Of course, the currently practiced version of quantum technology is not deprived of a number of shortcomings: hackers even reported in their time about successful hacking "extremely safe th "communication channel, although scientists also assure that all possible leaks were associated with technical errors in the implementation of theoretically invulnerable quantum coding (which they are constantly eliminated as technology improves). Another problem is somewhat less pleasant: the current version of the commercial implementation of quantum key distribution requires expensive server equipment and an optical cable, this is transmitted a thousand times or even ten thousand times slower than usual information and no further than a distance of 100 km. So it remains only to wait for the hypothetical introduction of quantum repeaters, so if not to broadcast the information, then transfer the keys for decryption with the help of satellites like "Mo-Tzu."

Predicted use of quantum satellites Quantum key distribution.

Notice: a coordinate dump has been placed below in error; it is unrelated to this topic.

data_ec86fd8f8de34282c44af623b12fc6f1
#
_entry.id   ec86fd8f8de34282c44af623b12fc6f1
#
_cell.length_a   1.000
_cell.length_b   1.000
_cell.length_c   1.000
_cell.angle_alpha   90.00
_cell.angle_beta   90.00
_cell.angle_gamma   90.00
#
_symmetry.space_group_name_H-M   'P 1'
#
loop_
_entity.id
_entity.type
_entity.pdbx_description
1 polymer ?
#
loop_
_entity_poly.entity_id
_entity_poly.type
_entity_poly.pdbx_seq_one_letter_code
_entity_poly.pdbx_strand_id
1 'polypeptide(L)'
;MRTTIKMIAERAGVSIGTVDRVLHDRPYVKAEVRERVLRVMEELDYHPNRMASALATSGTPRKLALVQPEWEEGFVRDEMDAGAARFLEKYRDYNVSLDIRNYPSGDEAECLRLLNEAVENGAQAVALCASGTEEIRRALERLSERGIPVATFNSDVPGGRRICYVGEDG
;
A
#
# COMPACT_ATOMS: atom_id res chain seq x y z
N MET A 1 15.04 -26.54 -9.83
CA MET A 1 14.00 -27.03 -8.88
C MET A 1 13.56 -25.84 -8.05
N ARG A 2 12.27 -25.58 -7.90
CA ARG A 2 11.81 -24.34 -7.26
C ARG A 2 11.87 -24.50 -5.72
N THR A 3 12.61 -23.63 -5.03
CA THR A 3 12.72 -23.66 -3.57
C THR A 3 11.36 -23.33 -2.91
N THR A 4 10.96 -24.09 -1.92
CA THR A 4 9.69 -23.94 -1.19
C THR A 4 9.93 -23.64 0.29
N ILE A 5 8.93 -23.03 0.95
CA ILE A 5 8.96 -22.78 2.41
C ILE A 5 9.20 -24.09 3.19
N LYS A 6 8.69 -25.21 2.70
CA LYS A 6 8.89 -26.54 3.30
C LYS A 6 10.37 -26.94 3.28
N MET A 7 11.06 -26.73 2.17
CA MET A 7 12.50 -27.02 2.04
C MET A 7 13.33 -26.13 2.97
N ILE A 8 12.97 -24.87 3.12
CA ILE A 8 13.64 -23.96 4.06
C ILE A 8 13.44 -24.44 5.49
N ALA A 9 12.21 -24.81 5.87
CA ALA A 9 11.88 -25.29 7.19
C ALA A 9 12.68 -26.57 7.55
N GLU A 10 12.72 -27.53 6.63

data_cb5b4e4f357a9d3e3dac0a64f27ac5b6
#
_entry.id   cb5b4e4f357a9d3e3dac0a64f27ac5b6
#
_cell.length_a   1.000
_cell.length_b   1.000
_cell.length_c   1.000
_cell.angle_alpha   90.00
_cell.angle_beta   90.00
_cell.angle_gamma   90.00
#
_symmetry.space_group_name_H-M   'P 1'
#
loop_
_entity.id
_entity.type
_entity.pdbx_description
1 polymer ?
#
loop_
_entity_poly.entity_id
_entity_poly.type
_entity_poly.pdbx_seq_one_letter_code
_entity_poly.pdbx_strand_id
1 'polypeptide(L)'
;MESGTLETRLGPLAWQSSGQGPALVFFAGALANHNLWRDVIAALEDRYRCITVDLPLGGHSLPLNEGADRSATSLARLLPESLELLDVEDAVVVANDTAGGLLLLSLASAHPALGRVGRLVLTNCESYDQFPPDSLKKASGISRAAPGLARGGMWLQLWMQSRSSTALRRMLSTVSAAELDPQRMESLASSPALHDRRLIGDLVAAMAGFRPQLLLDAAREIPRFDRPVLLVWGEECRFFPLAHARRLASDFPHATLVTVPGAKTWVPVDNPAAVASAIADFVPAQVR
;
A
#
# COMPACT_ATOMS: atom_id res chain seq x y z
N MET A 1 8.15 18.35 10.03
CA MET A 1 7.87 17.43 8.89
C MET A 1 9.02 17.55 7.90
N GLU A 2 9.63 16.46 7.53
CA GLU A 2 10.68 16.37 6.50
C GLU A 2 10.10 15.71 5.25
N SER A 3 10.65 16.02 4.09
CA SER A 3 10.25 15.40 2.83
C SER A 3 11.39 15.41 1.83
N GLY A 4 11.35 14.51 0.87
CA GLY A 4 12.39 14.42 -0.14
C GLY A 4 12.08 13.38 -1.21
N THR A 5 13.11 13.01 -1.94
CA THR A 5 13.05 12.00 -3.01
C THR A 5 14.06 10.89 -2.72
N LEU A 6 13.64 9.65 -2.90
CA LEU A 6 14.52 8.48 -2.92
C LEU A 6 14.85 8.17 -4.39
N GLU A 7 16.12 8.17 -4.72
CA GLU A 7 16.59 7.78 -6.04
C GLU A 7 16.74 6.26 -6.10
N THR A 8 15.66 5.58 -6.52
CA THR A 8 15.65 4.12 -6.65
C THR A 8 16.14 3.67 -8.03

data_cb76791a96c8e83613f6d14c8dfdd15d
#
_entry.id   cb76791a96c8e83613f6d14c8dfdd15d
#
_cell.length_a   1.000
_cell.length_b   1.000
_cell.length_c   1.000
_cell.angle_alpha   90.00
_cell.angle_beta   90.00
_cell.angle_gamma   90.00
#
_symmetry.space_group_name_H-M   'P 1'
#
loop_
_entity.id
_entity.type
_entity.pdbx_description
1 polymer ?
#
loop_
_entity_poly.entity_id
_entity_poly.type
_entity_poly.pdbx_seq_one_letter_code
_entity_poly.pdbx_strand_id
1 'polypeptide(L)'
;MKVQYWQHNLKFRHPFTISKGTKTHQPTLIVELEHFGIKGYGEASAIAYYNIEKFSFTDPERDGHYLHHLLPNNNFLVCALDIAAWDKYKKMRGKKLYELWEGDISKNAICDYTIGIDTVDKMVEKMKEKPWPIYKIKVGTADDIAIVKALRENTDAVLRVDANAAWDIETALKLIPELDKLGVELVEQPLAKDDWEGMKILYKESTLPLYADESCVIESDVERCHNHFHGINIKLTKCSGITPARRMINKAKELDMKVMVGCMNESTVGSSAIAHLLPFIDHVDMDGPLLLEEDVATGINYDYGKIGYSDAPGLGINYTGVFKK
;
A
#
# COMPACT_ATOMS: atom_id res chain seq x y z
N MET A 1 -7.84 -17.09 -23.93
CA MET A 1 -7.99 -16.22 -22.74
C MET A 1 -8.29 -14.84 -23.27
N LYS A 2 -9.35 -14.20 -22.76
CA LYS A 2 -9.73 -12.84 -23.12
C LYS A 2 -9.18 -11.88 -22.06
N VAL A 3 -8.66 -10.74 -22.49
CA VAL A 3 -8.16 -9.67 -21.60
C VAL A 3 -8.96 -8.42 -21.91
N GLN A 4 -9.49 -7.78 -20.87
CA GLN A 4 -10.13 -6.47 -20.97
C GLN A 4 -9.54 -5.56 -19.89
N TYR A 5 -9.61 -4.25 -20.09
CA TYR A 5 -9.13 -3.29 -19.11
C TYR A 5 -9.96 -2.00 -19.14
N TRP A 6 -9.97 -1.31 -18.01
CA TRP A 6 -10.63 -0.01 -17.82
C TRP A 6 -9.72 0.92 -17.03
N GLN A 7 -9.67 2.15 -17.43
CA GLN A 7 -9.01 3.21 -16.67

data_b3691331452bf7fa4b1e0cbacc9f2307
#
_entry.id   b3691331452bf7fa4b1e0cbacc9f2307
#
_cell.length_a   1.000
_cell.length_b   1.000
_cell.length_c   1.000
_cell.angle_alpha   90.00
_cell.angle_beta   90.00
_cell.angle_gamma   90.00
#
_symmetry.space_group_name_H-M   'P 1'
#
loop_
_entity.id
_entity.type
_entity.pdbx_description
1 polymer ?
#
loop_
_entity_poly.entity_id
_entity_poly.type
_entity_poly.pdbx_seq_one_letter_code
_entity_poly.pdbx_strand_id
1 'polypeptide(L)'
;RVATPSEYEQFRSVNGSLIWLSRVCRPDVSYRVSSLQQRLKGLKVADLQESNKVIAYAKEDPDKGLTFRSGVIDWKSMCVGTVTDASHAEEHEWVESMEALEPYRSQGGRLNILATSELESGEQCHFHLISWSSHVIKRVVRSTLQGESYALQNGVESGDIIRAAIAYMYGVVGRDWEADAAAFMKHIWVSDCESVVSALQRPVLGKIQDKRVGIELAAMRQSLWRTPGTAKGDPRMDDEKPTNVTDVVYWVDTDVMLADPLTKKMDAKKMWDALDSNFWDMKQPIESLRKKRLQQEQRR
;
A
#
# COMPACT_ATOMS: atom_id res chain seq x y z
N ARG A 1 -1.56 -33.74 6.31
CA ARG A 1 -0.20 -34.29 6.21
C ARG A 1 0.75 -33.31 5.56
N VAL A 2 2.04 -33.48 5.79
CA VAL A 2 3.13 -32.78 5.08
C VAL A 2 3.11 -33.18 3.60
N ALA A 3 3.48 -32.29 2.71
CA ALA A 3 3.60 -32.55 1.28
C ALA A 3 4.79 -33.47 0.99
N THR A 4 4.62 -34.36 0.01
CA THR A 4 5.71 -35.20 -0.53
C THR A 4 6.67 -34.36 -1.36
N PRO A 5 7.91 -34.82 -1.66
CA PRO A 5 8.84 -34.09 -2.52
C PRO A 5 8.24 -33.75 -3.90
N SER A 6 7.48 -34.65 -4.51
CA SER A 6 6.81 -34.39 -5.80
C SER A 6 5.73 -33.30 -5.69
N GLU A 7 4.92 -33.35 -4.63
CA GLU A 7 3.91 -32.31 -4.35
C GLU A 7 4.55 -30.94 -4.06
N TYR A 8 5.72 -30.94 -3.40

As can be seen from the result of this small survey, projects based on the laws of quantum mechanics – at least for now – are far from representing a new revolution in the field of information technology. Quantum computers and even more "quantum Internet", even in theory and on paper, are not only replacing, but complementing the currently existing methods of computing and transmitting data. The former are too complicated to maintain specialized, designed to solve certain tasks, and therefore are more suitable for "cloud" computing, already practiced by some "pioneers" – and the latter are potentially able to help achieve the highest level of security of information broadcast over the network, but require still a considerable improvement. Nevertheless, as reported in its latest victorious reports of IBM, its project of those same cloud computing on a relatively small quantum computer has already benefited more than 60,000 users who have spent 1.7 million or more quantum experiments. So, it is likely that the new discoveries are not far off.